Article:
This controversy (described in this book in a different place) was one of the factors that shortened his life. He died, as has been mentioned, at the very young age of 42.



Rabbi Szmuel Dawid Zabludower of holy blessed memory.

From Ostrolenka, where he was supported by his father-in-law, the rabbinical leader Rabbi Zwi Skrowicz as he studied Torah and served G-d, Rabbi Szmuel Dawid Zabludower was called to serve honorable in the rabbinate of Czyzewo a few years after his wedding. He was an enthusiastic Hassid of Mszczonow (Amshinov), and thanks to that, he was accepted willingly and joyously by the entire Jewish community of Czyzewo. This was satisfactory to the Hassidim, and also served as an appeasement to the supporters of the Wyzne shochet, who included the Mszczonow (Amshinov) Hassidim, headed by the elder renowned Hassid Rabbi Mosze Ber Kackowicz of blessed memory (His son Yaakov David and daughter Yocheved are today in Israel).

This chapter of the rabbinate of Czyzewo was one of the most splendid and interesting in the life of the city, for Rabbi Szmuel Dawid was one of the Torah giants of his generation, who raised the level of the banner of his rabbinate to lofty heights, and who was acceptable to all members of his community for a blessed period of close to fifty years. The era of his rabbinate was one of the most difficult and stormy in all of Jewish history. There were two world wars during this period, and at the end came the Holocaust of Europe that destroyed the majority of the people and the structure of the large Jewish community of Europe, including our town of Czyzewo.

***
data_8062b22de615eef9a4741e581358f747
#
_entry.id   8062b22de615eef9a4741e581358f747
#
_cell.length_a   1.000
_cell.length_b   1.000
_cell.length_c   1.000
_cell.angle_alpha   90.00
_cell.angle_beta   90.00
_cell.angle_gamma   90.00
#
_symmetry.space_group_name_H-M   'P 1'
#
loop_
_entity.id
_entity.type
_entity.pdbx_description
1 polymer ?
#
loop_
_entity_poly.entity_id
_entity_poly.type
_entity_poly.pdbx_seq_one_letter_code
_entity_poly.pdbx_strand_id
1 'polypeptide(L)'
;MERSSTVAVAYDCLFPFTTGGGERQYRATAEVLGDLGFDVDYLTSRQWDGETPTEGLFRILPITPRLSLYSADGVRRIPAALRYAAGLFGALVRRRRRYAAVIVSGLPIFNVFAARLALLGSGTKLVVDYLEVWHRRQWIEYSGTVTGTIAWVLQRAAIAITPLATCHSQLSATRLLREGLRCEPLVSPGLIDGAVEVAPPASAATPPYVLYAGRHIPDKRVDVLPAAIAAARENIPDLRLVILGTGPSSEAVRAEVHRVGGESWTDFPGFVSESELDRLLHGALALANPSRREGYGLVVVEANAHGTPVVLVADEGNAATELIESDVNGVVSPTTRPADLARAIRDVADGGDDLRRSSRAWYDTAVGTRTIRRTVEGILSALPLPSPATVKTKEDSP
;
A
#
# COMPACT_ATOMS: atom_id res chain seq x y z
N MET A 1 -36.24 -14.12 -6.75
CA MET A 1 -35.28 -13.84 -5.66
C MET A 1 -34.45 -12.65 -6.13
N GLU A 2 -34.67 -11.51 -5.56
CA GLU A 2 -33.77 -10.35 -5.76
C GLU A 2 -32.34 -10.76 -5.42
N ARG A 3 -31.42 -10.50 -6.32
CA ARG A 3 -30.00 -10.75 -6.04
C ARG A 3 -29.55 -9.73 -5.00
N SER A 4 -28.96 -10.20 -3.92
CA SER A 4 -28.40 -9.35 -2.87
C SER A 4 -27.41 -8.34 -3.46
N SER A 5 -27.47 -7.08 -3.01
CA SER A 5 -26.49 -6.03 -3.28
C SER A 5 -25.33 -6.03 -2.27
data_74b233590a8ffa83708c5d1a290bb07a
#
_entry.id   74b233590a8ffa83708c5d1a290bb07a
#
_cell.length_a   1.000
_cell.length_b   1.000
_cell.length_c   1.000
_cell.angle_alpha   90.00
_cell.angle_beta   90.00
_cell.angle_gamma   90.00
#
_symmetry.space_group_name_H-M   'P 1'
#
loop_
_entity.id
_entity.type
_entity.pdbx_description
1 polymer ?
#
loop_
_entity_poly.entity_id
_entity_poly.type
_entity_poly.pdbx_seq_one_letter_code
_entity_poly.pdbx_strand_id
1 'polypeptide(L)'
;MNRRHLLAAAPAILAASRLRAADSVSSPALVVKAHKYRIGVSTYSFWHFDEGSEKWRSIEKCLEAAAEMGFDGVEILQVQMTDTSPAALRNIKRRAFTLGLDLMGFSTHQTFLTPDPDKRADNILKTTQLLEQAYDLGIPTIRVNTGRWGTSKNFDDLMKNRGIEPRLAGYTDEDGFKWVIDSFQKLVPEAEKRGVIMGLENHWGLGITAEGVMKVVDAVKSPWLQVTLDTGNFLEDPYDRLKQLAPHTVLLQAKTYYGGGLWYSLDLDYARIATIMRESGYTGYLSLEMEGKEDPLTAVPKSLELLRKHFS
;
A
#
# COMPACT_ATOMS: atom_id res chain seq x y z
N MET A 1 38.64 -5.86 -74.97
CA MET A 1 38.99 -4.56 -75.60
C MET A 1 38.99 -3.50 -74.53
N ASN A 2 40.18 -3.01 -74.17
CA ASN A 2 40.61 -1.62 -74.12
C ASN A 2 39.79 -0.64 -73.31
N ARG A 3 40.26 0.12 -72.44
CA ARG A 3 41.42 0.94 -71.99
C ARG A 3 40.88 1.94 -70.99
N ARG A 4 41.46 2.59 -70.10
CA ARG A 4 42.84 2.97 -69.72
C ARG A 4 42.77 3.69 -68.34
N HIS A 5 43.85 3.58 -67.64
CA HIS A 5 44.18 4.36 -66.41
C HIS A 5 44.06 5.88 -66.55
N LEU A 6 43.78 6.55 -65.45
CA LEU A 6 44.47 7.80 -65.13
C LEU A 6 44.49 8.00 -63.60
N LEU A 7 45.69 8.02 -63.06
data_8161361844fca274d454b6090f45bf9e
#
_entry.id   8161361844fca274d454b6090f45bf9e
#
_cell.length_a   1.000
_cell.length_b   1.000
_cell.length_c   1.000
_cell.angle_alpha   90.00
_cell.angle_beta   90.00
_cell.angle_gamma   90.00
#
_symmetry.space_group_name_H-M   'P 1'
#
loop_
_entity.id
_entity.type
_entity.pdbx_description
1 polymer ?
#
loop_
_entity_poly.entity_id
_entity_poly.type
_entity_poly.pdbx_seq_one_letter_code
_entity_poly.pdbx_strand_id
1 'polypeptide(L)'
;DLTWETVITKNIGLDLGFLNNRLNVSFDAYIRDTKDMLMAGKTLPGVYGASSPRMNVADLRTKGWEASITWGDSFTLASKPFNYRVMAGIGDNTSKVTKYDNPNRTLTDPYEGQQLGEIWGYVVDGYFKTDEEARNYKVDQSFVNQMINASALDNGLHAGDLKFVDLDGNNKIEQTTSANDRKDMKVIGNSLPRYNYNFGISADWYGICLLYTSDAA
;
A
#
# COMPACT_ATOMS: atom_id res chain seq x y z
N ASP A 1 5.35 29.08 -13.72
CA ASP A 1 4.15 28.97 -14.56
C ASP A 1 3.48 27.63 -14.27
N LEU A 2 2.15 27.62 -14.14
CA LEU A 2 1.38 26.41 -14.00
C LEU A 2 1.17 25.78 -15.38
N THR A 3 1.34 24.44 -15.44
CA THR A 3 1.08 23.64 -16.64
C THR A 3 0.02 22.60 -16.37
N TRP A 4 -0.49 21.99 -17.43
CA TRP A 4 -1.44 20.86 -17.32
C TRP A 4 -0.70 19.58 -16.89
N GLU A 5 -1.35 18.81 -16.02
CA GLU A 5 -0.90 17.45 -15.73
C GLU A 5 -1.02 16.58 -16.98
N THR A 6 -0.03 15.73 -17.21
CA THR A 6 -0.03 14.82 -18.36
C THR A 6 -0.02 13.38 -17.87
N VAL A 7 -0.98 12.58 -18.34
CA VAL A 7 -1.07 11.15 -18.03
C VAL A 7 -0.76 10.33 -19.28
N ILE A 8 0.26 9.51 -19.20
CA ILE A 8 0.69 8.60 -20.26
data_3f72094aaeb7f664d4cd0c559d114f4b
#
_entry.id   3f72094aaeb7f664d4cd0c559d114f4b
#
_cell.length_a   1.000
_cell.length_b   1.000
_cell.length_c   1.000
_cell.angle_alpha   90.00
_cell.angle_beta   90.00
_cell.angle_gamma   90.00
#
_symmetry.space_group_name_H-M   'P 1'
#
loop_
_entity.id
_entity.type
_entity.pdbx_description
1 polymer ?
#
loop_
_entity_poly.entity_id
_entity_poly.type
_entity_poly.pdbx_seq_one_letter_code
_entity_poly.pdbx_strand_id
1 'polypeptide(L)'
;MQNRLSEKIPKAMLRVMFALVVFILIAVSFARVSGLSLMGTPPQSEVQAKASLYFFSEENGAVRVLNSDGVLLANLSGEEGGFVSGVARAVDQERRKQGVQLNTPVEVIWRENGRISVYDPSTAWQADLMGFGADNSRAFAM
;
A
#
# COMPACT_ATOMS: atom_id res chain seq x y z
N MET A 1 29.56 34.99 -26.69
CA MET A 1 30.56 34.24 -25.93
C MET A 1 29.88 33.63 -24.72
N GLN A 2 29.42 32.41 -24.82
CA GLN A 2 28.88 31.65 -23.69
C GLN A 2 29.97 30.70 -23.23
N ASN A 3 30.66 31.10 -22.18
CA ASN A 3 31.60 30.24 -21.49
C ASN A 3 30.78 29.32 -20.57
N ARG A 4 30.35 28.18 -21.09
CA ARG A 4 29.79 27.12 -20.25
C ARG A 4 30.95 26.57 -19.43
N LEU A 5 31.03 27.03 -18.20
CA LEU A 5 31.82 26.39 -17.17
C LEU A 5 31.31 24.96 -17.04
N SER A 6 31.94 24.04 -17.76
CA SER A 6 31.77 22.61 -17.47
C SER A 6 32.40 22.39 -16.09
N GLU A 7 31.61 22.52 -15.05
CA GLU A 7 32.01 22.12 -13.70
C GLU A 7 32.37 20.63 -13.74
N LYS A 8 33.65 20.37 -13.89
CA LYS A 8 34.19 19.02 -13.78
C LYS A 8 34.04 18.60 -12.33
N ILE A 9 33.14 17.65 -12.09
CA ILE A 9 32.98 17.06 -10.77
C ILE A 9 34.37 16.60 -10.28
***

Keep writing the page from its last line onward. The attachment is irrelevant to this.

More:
The chapter of his life added a radiant page in the annals of the life of our town. During his tenure, our town knew a peaceful life, and no sound of strife and controversy could be heard. Despite the fact that in the latter part of this era, the winds of the times blew into the town, in the form of political factions and parties that divided the town, such as: Agudas Yisrael, Mizrachi, Zionists, Beitar, Poale Zion, Bund, etc., factions that were born due to the massive changes in communal life in Poland – despite all this, the rabbi, with his great wisdom, knew how to repair any breach that would come up at any time, and to set the course of communal matters in the paths of peace and brotherhood.. In a separate section of the book, we will describe his family, his personality, and his death.

Rabbi Szmuel Dawid Zabludower of holy blessed memory was the last rabbi of Czyzewo. He fell as a brave martyr in sanctification of the name of G-d, along with his flock, on that bitter day, the 28
th of Av 5701 (1941), at the hands of the Nazi enemy, may their names be blotted out.

Thus was covered the grave of Czyzewo, the holy town.



[Page 303]

My Grandfather …

By Gerszon Gora

Translated from Hebrew by Jerrold Landau


From my early childhood, my soul was bound with his soul. An internal love was kindled inside of me, and drew me to him. I felt that I had some sort of natural affinity to him. My entire self was devoted to him, as a child is devoted to his caregivers and those who embrace him.

He bore my thoughts and my dreams. I wove the visions of my childhood around him.

From him, I drew my youth; true youth, pure and sublime, filled with lofty, holy dreams.

The splendor of his face and the flame of his eyes sustained my thirsty, yearning soul.

I remember when I was still a young child and was interested in stories and tales, that would bestow sublime spiritual content to a child and envelop his soul with pleasant dreams – he would always take me upon his knees, caress me with soft, loving caresses, as he told me stories of Rebbes, Tzadikim, and sages. I thirstily swallowed up every word and expression that came from his mouth, his heart and his soul.

Then, I would feel as if all of the chambers of my heart had opened, and wide vistas were exposed to me. He ignited my soul and bestowed refinement and softness upon me.